Number 2 is a hard one to deal with.  These are often given as really well intentioned pieces of advice.  People who consume the end product often have a different relationship to artwork than those people who make it, though the two overlap.  They regularly don’t have much understanding of how art is made, what it takes to have the time and expertise to make professional quality art.  They often (quite sweetly) project a lot of their own Romantic feelings about art onto artists.  So many myths about art come from this source.  I don’t want to be too negative about this group - they are our end users, and we owe them a debt of gratitude. But we must also be very selective about taking professional advice from non professionals.  They just don’t see the full picture.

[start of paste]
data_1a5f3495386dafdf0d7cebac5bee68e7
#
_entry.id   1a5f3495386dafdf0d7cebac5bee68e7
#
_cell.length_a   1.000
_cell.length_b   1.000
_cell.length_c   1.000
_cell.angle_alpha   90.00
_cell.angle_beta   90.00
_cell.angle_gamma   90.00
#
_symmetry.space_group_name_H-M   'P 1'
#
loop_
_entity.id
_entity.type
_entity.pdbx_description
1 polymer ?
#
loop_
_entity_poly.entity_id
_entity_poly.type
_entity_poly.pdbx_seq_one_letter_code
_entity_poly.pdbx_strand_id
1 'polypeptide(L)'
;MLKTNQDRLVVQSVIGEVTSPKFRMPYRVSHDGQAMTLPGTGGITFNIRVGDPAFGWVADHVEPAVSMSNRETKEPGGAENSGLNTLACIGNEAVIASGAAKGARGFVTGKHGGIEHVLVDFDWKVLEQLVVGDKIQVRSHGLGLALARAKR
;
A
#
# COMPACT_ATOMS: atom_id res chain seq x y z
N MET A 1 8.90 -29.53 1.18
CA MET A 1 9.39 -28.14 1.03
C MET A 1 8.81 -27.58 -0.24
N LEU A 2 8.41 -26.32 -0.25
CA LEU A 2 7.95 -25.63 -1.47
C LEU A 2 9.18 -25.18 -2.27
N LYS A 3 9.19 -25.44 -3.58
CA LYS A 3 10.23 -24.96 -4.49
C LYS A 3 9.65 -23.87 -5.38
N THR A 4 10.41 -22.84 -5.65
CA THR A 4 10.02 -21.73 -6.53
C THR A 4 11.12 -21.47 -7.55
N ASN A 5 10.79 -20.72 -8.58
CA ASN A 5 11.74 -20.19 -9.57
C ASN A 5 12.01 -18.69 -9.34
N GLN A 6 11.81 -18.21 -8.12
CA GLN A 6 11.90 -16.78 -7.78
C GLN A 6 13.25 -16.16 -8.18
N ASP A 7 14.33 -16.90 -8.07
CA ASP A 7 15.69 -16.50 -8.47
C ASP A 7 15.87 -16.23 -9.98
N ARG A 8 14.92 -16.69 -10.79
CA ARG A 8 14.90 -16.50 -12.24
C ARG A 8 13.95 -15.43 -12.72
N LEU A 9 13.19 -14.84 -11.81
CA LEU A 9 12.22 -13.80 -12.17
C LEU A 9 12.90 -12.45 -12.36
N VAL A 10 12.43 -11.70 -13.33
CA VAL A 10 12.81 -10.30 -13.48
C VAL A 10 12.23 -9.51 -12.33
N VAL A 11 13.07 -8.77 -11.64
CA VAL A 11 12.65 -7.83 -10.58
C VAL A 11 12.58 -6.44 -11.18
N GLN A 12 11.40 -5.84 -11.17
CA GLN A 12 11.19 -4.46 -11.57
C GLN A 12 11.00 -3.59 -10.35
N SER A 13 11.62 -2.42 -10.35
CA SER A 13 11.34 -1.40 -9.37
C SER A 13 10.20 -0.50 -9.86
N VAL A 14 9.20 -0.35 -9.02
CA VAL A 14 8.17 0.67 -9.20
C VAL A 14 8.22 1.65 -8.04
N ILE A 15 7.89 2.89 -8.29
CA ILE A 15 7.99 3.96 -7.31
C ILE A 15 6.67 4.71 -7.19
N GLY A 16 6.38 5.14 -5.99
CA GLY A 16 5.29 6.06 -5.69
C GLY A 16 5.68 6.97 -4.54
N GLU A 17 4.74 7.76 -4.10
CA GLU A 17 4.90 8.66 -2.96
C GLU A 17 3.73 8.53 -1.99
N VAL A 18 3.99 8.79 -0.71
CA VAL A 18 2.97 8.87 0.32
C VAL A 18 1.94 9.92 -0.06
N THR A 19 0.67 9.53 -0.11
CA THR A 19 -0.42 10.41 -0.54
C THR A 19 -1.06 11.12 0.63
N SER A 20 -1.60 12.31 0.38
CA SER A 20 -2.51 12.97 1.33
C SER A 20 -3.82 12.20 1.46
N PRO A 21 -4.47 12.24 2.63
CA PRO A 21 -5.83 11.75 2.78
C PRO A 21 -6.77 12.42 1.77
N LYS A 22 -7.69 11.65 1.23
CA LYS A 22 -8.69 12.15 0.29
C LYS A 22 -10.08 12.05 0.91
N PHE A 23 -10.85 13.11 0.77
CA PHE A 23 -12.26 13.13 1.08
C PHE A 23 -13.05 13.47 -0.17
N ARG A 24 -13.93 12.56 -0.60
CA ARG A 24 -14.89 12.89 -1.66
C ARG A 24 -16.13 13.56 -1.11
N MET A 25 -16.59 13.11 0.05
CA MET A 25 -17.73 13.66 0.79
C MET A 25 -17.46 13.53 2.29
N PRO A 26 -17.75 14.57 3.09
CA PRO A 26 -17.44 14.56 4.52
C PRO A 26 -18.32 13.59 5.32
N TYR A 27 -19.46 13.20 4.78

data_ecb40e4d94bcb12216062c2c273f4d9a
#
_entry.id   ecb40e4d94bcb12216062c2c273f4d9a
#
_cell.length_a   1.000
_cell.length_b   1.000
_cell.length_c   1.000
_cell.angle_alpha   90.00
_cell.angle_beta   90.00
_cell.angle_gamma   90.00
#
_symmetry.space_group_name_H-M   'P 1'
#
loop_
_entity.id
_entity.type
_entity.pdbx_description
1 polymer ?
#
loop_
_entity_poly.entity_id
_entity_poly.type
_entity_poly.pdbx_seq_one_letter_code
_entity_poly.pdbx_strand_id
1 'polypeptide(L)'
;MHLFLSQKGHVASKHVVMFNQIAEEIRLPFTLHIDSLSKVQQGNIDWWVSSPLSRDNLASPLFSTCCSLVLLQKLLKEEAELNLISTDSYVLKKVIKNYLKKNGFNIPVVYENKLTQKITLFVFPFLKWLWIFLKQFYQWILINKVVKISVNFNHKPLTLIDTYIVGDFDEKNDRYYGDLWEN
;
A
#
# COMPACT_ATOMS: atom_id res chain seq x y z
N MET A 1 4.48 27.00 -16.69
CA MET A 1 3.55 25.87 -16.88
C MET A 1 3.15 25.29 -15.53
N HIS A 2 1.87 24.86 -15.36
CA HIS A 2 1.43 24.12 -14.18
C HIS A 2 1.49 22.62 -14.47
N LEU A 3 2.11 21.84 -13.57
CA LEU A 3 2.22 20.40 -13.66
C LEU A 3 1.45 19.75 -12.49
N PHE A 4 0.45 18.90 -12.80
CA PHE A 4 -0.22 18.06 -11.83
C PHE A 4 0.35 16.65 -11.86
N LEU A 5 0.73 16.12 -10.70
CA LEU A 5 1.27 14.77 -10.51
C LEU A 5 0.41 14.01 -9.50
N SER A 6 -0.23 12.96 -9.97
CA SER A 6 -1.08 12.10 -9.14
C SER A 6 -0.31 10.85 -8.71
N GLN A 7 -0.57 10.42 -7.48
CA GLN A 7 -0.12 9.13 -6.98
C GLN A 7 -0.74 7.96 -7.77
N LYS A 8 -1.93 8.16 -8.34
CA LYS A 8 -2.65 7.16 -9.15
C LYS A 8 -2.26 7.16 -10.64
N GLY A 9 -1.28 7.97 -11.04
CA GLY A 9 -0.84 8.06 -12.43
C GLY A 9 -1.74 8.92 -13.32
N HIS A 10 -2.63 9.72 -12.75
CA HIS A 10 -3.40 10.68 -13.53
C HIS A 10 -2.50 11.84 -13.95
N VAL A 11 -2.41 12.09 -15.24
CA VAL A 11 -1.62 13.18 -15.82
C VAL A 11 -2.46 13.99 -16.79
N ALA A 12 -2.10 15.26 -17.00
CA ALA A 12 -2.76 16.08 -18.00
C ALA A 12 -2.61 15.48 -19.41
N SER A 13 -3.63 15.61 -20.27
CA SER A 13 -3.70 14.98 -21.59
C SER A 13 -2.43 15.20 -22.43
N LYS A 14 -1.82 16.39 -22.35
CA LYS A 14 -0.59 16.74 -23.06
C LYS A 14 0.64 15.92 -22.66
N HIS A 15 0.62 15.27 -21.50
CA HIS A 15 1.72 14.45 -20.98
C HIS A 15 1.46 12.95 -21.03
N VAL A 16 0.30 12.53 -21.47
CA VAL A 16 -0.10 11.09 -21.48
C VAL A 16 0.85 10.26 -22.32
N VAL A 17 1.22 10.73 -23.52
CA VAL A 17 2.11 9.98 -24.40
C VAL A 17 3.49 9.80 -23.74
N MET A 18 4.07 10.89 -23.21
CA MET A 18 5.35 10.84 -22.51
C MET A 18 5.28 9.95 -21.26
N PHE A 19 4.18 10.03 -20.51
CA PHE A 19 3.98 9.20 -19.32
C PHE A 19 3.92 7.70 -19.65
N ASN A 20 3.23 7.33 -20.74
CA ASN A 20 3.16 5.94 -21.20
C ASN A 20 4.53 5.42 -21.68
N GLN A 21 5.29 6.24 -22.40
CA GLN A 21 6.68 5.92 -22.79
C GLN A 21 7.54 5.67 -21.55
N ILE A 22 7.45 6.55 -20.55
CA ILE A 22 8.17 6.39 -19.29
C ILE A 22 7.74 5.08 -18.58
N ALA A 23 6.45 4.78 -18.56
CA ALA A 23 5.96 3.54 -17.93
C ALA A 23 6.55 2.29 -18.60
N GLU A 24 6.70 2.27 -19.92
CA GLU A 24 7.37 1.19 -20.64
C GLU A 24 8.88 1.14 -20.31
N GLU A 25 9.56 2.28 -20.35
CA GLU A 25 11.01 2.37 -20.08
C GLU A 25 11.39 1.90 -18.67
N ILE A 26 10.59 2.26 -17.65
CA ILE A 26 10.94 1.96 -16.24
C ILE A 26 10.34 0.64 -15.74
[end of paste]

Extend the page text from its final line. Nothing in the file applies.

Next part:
Number 3 is another tricky one. On one hand I don’t want to put anyone down, least of all those who are struggling. We’re all on that journey, and I certainly spent years not making the money I wanted to out of my art.  Some people apparently justify or defend where they’re at by saying they aren’t interested in money.  I understand why - it’s a defense mechanism, and I almost always read into it a desperate sadness or disappointment.  This is a mean spirited thing to say, but it’s notable how this always seems to spring from the lips of those who don’t have any choice.  Ouch.  But let’s be fair and honest -  I don’t see all that many people who can sell originals for $3000 giving them away because “they aren’t in it for the money”.